By: Amanda Ringler on May 25th, 2020
You’ve decided to go with spray foam insulation because you feel it’s the best insulation choice for your home, but now you have to decide on the different types of spray foam insulation - open cell vs closed cell foam.
You already know foam insulation doesn’t just block heat flow, but it also stops airflow, which keeps your home or pole barn more comfortable while reducing your energy bills.
While open cell and closed cell are both types of spray foam insulations, there are differences between the two as far as how they are applied, their efficiency in homes compared to other structures, and how they work in general.
RetroFoam of Michigan has been insulating homes and pole barns across the lower peninsula for more than 17 years. As foam insulation is our specialty, we know quite a bit about what type of spray foam will work best in what areas of the home and for different buildings.
In this article, we will discuss some of the key differences between open cell vs closed cell spray foam, as well as the characteristics that make either a great choice for your home or pole barn.
Open Cell vs Closed Cell Foam
Let’s walk through closed cell foam vs open cell foam to figure out which type of spray foam insulation is better for you and your application.
For example, you might think closed cell spray foam is the best choice for your roof deck, but that’s not the case in most situations.
Before we dive in here, it’s important to note that both of these materials are incredible insulators and both create the air seal that will make your structure more comfortable and energy-efficient. With that being said, once you take a look at the differences between the open cell foam and closed cell foam you’ll have a better understanding of which one will best meet the needs of your project.
Now let’s get started.
Open Cell vs Closed Cell Spray Foam Composition
Open cell foam insulation is lightweight, pliable, and easy to work with, whereas closed cell foam is rigid and very dense.
For example, if you needed to run new wiring, open cell spray foam is going to be much easier to work with because it is so pliable. All you need to do is use fish tape and push it through the foam to get it where you want it to go.
Now you can’t fish wiring through closed cell, but that durability is great when the foam is left exposed. Closed cell’s rigid structure and durability make it ideal for exposed walls because it won’t be damaged if it is bumped by machinery or tools.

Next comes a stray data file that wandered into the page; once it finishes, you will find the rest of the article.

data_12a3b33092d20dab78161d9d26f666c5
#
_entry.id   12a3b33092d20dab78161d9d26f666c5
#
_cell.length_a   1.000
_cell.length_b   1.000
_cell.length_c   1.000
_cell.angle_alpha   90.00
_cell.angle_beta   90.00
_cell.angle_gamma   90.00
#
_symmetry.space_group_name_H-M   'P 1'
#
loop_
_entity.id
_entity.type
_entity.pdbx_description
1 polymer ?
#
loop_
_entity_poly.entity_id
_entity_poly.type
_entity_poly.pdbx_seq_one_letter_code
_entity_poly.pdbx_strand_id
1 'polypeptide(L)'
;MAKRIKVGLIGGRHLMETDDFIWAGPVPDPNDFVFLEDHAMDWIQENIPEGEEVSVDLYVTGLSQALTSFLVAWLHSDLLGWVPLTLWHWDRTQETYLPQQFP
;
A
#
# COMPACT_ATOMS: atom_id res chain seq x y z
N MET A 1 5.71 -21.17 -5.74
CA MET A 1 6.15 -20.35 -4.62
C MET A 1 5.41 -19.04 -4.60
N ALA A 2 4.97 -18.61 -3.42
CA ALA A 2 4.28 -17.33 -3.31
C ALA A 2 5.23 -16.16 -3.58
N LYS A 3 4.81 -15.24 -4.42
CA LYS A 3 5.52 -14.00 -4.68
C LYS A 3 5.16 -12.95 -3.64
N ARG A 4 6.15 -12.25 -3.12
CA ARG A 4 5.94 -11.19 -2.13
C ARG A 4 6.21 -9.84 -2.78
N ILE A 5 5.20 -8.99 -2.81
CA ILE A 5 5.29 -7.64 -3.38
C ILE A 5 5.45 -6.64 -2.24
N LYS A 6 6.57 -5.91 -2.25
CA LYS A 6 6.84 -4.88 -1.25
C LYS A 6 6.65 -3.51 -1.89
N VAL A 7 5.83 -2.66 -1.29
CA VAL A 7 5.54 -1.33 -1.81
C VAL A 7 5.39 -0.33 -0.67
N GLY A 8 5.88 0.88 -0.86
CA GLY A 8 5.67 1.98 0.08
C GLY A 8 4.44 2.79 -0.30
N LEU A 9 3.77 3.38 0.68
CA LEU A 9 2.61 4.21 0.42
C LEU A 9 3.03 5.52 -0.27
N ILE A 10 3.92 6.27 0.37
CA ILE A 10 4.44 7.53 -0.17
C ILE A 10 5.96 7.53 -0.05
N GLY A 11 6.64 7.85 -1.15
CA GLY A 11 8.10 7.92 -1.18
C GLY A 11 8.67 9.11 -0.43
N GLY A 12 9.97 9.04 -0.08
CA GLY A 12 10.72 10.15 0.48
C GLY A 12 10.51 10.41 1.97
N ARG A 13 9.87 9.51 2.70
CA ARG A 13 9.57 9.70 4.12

How Much Do Open Cell Foam and Closed Cell Foam Expand?
Open cell and closed cell foam insulation have very different expansion rates.
Open cell spray foam has a very high expansion rate, sometimes as much as 100 times over. This makes it an ideal option for homes because it gets in the nooks and crannies in attics, crawl spaces, open wall cavities, and rim joists.
Closed cell spray foam has very minimal expansion when applied as it is denser material. While closed cell does have a lower expansion rate, it still creates the same air barrier and has the same great benefits spray foam is known for.
We will get more in-depth in how thick spray foam should be down below.
What are the Blowing Agents for Closed Cell and Open Cell Spray Foams?
Closed cell and open cell spray foam do have different blowing agents.
Open cell spray foam is it typically uses water as its blowing agent.
Closed cell spray foam uses a chemical agent that can give off a temporary odor with some brands. The products we use have minimal off-gassing, which means less of a smell.
Another thing of note that is important to add is that both the open cell and closed cell spray foams used at RetroFoam of Michigan are deemed environmentally safe, Class One Fire Rated, and safe to have in the home.
What is the Moisture Permeability of Open Cell and Closed Cell Foam Insulations?
One spray foam will allow water to move through it and the other will block it completely.
Open cell foam is inherently moisture permeable, meaning water can move through it. Depending on the spray foam brand there are differences in whether or not free-standing water can be absorbed.
For example, a good spray foam may only retain up to 5 percent of its weight in water. Other open cell spray foam brands can retain as much as 75 percent of its weight in water.
Closed cell spray foam, on the other hand, is 100 percent moisture impermeable, meaning it doesn’t allow water to move through it. While the moisture impermeable option might sound better, one scenario where open cell can be beneficial is on a roof deck of an attic.
If a leak were to occur the foam would be discolored and let you know immediately where the leak was happening so it could be quickly repaired.
Closed cell spray foam will conceal the leak until the water builds up somewhere else and causes much bigger problems and headaches.
What is the Sound Dampening Qualities for Open Cell and Closed Cell Spray Foams?
Before answering this question it’s important to understand what sound dampening means.
Sound dampening isn’t the same as soundproofing. If a room is soundproof that means it’s impervious to sound. Sound dampening means reducing sound transmission.